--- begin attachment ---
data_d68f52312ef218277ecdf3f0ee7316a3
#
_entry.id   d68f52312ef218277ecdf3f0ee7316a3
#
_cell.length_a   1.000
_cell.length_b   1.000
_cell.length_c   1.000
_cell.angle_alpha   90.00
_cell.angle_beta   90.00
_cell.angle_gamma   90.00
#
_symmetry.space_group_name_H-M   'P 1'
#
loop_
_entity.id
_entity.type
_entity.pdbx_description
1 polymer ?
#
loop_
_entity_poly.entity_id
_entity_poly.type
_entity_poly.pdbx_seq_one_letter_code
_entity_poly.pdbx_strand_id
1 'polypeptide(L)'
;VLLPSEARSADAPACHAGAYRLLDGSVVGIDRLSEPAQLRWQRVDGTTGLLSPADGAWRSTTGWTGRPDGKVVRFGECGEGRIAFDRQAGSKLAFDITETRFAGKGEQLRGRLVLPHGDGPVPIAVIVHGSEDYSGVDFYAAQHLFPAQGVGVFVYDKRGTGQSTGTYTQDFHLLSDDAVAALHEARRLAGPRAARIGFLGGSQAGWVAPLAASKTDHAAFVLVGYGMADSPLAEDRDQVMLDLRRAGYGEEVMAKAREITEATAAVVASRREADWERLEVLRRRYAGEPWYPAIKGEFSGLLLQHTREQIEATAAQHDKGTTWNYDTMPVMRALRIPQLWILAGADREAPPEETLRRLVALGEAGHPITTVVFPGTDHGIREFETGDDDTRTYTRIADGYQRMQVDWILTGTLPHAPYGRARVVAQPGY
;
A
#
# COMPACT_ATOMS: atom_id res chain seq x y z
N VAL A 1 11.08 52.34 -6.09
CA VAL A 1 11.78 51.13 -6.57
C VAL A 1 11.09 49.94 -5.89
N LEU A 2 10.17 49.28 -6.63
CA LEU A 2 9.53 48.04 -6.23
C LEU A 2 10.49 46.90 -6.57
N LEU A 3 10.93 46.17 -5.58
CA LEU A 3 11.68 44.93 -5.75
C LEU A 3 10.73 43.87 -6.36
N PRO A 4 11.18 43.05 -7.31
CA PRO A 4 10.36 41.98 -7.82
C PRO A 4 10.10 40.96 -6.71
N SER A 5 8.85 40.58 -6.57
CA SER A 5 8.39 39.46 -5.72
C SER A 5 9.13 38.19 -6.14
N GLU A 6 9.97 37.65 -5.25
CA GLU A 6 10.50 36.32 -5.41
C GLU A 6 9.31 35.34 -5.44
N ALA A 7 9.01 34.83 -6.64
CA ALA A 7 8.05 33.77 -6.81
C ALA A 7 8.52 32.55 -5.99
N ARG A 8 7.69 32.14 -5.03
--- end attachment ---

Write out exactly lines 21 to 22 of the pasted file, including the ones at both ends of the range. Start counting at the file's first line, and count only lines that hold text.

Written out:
_entity_poly.entity_id
_entity_poly.type